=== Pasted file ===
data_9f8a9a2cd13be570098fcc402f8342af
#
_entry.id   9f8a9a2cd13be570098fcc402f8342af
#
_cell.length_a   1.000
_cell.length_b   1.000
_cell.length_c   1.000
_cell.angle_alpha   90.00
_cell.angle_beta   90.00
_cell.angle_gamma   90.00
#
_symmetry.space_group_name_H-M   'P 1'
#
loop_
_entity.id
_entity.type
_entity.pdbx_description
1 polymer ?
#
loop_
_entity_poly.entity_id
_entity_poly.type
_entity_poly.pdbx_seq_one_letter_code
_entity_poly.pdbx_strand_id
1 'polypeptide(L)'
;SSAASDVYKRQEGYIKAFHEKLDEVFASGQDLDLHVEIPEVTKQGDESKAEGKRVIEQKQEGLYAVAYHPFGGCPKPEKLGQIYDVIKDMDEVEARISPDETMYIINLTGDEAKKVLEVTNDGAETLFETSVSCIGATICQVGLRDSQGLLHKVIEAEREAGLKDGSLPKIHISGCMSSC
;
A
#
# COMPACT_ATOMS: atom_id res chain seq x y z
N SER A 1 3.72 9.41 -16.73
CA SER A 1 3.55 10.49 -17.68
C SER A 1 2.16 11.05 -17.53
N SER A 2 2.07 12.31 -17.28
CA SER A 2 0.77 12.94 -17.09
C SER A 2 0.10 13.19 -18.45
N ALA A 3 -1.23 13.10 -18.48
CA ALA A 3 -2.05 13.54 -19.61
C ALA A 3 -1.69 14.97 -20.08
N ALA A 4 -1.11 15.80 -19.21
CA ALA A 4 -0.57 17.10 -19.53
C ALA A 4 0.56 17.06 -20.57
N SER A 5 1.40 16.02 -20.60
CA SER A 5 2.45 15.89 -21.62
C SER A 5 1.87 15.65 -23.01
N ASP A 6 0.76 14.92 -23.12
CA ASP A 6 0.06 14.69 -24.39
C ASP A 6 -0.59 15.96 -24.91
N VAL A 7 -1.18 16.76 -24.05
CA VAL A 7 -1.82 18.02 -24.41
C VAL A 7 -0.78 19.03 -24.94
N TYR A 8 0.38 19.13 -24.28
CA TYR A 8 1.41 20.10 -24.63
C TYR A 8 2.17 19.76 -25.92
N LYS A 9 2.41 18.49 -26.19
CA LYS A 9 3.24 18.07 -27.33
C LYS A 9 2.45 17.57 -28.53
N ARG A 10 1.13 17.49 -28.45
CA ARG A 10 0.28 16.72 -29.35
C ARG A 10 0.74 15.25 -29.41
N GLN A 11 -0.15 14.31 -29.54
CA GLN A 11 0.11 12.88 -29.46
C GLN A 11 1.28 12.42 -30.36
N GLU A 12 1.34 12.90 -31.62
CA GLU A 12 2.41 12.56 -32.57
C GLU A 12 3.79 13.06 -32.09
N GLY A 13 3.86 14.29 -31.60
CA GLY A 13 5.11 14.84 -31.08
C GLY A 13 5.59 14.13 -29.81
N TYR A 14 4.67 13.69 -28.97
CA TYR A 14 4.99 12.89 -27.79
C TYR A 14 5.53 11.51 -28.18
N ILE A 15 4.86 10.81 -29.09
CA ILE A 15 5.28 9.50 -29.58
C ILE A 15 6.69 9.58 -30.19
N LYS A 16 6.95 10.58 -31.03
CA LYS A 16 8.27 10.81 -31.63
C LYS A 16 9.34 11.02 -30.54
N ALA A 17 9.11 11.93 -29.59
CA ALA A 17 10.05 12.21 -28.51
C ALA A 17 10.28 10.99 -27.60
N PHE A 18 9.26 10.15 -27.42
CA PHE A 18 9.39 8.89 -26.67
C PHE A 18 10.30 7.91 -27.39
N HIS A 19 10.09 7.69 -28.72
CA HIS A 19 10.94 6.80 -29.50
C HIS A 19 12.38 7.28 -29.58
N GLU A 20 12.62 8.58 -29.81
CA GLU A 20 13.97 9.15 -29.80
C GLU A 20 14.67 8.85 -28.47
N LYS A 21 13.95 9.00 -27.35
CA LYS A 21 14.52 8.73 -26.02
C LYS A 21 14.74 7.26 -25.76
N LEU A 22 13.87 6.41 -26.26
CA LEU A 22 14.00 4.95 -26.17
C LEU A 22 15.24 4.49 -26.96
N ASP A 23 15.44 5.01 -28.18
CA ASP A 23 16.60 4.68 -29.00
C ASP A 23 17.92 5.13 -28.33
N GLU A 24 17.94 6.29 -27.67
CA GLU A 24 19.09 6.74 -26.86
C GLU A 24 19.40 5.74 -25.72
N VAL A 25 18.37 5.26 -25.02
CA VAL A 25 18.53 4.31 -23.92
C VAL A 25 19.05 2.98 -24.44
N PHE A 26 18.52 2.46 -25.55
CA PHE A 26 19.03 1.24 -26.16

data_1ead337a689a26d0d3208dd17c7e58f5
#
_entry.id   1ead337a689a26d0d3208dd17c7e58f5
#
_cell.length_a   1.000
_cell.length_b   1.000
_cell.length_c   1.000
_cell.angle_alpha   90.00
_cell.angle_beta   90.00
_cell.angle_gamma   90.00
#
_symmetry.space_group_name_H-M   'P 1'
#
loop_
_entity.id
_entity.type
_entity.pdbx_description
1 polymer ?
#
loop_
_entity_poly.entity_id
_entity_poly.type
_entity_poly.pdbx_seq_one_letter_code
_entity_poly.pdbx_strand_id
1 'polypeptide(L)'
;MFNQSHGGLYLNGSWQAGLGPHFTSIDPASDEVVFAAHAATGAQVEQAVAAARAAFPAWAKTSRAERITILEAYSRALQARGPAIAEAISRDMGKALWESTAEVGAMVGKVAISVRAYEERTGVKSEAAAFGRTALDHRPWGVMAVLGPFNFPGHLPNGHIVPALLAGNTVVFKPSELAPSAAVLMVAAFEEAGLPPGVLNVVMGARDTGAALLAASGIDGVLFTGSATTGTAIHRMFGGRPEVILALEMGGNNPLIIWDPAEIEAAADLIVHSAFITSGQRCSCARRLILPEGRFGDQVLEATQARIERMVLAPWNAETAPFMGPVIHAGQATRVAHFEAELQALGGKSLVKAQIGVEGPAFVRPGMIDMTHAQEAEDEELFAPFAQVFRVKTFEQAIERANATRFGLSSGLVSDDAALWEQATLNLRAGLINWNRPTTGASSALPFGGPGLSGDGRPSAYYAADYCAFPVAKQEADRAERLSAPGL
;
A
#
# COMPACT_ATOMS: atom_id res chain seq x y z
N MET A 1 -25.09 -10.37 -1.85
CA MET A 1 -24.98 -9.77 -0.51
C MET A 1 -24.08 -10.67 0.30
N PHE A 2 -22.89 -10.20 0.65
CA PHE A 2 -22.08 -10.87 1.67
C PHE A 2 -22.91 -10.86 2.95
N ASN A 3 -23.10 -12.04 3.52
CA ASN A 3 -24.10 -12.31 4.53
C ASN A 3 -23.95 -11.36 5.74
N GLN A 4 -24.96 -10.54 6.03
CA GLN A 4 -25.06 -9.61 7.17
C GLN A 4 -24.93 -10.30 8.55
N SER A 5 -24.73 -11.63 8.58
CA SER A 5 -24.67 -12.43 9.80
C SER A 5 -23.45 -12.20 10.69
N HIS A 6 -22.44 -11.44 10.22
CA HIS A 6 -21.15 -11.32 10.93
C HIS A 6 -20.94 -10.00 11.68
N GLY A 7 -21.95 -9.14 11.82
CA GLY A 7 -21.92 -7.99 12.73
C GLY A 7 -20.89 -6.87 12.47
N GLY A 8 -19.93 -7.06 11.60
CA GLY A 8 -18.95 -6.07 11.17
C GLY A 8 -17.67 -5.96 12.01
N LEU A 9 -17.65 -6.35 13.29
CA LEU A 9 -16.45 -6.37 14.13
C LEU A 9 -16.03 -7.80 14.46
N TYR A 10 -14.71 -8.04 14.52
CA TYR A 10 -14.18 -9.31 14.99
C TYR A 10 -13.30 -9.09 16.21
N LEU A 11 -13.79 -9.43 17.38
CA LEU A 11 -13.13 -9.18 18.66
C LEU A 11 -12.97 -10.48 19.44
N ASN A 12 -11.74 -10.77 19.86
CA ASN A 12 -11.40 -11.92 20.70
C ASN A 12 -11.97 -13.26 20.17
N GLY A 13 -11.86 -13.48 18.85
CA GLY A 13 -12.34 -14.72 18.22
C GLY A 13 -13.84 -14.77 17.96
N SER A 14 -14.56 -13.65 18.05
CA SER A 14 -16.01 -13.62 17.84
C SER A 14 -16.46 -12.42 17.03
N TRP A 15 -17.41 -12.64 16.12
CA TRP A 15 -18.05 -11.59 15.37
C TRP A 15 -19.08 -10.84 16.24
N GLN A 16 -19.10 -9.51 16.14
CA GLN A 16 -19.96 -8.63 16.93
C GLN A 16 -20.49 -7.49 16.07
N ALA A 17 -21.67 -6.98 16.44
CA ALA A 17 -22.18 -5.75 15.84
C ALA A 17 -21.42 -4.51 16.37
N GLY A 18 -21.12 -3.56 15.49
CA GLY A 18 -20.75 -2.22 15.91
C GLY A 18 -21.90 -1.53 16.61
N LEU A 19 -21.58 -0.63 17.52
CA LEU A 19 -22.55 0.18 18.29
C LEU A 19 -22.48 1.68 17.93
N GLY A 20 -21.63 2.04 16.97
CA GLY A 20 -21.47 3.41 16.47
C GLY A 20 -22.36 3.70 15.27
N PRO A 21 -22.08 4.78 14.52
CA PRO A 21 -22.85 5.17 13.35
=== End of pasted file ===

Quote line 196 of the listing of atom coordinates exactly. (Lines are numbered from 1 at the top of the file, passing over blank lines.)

CA GLY A 20 -21.47 3.41 16.47